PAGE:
Recollections Book III (2015) [piano] - Nick Ray

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Recollections Book III (2015) [piano] - Nick Ray



These six pieces follow the same scheme as the previous books. No.1 is a ‘mechanism’ piece, no.2 is a landscape evocation, no.3 a light-fingered scherzo, no.4 a tribute to a favourite composer, no.5 a dramatic and aggressive conflict between irreconcilable elements, and no.6 a ‘programme’ piece with a direct literary inspiration.

No. 1 (A view of the A228 near Chattenden in Kent) is a kind of perpetuum mobile in which a continued flow of quavers forms a melody whose phrases expand and contract in length according to the well-known ‘Golden ratio’ (2:3:5:8:13 etc). The tonality of C major is strongly implied in the piece, and boldly asserted at the end. Just before the close, the bell ostinato for the next piece is quoted (the village of Upper Stoke lies just south of the A228).

No. 2 (Parish Church of St Peter and St Paul, Upper Stoke) imitates the distinctive three-note peal of bells from this small 12th century church which stands exposed on a bleak slope leading down to the Medway estuary. It is not exactly a conventionally pretty location, being almost in the shadow of Kingsnorth Power Station, but I have long had an attraction to this area and have written other pieces inspired by it.

No.3 (River Anton, near Fullerton, Hampshire) was inspired by the sight of several tiny whirlpools that were constantly forming and dissipating on a bend in the river. As they moved downstream they intensified, some overtaking others – only to be swallowed up in the turbulence beyond the bridge.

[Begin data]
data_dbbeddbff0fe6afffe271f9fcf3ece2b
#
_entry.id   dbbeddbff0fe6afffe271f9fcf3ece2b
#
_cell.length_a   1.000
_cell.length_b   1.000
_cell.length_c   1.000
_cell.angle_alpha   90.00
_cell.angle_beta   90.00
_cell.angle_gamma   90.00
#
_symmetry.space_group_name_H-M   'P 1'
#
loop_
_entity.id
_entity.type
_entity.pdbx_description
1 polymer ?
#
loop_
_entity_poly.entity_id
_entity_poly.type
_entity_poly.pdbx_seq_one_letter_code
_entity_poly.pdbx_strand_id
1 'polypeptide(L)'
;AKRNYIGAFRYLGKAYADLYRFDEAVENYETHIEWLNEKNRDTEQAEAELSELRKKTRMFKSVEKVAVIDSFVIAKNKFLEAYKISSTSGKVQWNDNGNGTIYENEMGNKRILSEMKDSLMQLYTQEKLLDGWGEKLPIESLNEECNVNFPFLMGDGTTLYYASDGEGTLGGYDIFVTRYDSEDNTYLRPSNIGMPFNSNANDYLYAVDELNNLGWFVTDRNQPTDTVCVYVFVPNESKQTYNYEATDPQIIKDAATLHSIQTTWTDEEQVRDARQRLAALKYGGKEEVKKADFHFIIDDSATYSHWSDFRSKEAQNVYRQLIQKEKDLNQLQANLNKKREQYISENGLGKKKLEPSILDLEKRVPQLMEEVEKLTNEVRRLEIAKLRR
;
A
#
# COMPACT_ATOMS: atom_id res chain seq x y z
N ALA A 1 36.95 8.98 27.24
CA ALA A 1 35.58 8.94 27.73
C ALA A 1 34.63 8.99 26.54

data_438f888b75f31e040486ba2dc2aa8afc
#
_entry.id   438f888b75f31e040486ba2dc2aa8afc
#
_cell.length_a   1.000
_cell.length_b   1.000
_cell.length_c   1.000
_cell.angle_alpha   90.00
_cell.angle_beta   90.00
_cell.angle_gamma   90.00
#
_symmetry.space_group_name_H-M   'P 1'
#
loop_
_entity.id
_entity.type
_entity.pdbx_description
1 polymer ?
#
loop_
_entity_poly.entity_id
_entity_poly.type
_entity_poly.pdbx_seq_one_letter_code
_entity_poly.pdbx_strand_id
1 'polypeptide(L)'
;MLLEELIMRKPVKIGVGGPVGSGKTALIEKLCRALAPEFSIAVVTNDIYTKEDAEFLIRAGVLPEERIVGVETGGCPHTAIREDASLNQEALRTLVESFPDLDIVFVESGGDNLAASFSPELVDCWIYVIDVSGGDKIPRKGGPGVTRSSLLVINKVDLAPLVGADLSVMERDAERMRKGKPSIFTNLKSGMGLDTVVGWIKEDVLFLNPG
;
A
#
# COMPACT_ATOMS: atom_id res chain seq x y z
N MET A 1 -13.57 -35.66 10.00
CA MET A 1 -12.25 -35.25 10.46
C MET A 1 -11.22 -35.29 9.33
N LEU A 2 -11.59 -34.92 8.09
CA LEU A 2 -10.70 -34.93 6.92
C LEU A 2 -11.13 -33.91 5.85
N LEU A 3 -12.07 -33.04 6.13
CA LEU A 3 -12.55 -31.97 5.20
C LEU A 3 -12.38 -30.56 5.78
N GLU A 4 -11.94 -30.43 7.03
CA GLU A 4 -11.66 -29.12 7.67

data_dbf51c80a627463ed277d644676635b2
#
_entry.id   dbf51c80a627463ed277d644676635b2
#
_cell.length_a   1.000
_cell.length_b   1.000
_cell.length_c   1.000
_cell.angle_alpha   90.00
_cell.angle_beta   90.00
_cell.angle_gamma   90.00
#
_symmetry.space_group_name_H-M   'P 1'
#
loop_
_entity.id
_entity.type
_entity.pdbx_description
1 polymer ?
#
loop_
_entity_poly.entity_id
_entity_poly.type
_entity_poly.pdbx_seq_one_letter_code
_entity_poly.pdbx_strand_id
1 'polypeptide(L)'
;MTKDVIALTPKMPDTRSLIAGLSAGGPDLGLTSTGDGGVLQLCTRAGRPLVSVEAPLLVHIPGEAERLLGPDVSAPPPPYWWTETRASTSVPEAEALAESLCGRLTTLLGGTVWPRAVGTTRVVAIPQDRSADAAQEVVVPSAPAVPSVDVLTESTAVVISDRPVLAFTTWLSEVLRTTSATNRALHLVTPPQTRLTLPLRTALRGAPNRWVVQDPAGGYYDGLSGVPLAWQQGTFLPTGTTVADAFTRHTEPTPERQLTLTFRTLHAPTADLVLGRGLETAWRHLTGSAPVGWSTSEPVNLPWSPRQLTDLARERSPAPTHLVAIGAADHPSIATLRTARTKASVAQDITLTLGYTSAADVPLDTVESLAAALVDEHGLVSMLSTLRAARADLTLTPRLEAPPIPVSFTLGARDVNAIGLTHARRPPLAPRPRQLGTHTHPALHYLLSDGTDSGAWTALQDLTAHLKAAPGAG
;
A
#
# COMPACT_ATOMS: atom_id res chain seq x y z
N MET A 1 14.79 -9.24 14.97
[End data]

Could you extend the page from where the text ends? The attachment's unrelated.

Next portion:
No.4 (Epitaph for Alexander Borodin) pays homage to a favourite composer. It quotes the opening motif from the first movement of his B minor Symphony (no.2) and develops it contrapuntally before closing in the same majestic manner in which it began.

No.5 is dark and turbulent. It is meant to be a musical counterpart to the well-known poem by Matthew Arnold ‘Dover Beach’. The ‘melancholy, long, withdrawing roar’ is audible in the texture where the melody is in unison at the edges of the keyboard and a pulsating chordal figure continues in the centre.

No. 6 is based on a section from the short story by M R James (A Neighbour’s Landmark). The narrator is on an evening walk in the countryside and, filled with pleasant thoughts, watches the sun set. No sooner has the light vanished than the whole countryside acquires a more sombre character, and his pleasant thoughts are instantly replaced by grim and morbid ones. The piece ends in an atmosphere of quiet and despondent darkness.
The pieces were first performed by David Brain at the John Savage Centre, Hainault, July 25th 2015

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1 performance.

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